Berlin through a Soviet lens

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I love my Zenit TTL, which was a brilliantly judged 31st birthday present from my friend Lee. Having the camera has really gotten me excited about theĀ possibilitiesĀ of using film again. I had the thought that the endeavour would be horribly expensive, and I’d end up with some awful quality lens that would just remind me of that horrible moment in my youth when we collected the film from Boots to find that the pictures of a verdant wood I had taken actually resembled nothing more than a blurry broccoli. That hurt.

As a teen without a camera phone I purchased the dreadful disposable film cameras that did the job of taking a photo without any finesse or joy. As digital came along, I never bothered with film for about 10 years and now I’m obsessed. Europa centreThe Europa Center holds strangely fond memories for me; I suppose I must have gone there both when I lived in Berlin as a child (around 1984-87) and when we visited as a family in about 1994. The lights here are evocative of many old shopping centres and it is so refreshing to see these remnants still popping up. The liquid clock is pretty cool as well.

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This shot is a stark reminder of the warmth and mood that film can give. This doesn’t look like a photo taken in 2013, but something out of the 1980s, with the beige-caramel tones really popping out.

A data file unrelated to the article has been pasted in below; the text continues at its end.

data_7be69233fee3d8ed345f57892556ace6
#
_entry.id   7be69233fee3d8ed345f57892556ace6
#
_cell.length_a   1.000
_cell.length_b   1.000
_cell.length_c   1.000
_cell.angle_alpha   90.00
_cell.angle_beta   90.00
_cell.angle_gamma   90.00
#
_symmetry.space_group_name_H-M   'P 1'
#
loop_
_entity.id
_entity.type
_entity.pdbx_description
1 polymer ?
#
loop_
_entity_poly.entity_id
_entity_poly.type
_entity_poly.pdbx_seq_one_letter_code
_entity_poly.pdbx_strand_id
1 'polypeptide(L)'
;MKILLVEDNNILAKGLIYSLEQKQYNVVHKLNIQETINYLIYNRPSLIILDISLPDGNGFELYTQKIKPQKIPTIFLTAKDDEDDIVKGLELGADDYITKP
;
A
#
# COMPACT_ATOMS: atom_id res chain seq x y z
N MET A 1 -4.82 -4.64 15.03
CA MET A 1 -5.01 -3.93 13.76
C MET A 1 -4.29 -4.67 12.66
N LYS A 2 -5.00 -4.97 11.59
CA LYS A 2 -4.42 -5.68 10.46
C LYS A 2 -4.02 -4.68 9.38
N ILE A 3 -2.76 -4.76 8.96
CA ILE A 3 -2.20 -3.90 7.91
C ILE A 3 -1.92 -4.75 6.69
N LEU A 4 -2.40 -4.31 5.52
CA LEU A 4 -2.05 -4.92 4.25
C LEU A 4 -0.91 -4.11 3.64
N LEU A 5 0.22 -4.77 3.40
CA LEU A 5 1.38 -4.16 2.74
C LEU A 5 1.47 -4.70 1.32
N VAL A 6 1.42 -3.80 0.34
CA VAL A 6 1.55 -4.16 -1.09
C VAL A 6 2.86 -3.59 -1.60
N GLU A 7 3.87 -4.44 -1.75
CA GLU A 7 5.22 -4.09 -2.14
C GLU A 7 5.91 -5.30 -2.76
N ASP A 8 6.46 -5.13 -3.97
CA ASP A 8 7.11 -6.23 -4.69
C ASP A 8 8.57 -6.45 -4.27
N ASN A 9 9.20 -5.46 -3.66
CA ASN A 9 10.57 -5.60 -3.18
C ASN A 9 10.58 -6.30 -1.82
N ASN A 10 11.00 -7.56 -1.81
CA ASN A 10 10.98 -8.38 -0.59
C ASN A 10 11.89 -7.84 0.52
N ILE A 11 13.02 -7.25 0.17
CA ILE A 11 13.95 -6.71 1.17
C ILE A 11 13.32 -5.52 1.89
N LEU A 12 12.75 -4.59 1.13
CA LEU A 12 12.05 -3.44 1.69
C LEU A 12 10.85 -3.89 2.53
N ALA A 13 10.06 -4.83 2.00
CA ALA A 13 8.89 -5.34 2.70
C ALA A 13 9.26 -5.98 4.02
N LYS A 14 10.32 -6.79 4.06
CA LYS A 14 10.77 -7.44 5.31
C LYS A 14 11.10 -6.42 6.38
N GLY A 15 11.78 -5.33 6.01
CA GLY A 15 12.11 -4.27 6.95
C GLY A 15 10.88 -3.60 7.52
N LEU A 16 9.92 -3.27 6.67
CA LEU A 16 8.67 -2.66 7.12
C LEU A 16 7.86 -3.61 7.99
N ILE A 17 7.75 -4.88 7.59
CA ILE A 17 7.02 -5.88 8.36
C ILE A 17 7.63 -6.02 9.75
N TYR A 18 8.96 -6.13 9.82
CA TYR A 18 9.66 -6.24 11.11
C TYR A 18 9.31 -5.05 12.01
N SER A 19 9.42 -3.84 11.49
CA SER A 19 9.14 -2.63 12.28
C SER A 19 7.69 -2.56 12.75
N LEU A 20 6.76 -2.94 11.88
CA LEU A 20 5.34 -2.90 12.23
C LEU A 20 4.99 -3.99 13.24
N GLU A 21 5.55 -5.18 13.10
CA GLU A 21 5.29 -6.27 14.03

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The above photo was taken in the Olympic Park, and it was completely freezing outside, but the architecture was beautiful enough to keep me taking snaps. The view is of the swimming complex which was sadly closed for some sort of renovation work; I had hoped to go to the pool and see if the Swastika was visible around the pool like I’d been told.

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This building, a stone’s throw from Karl-Marx Allee, is the sort of architecture that gets me all giddy. I love the staircase attached to the side and the uniformity of the block which has enough features to keep it interesting. As Berlin continues to change, many old East German blocks are being tidied up, and the city loses a little more of its eclecticism with the changes.

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Whilst not perfectly in focus (it was bitterly cold and I was close to being fingerless) there’s something about this, taken in the soulless Sony Centre in Potsdamer Platz, that appeals to me. I think I like it because it isn’t immediately apparent what the shot is of.

One thought on “Berlin through a Soviet lens

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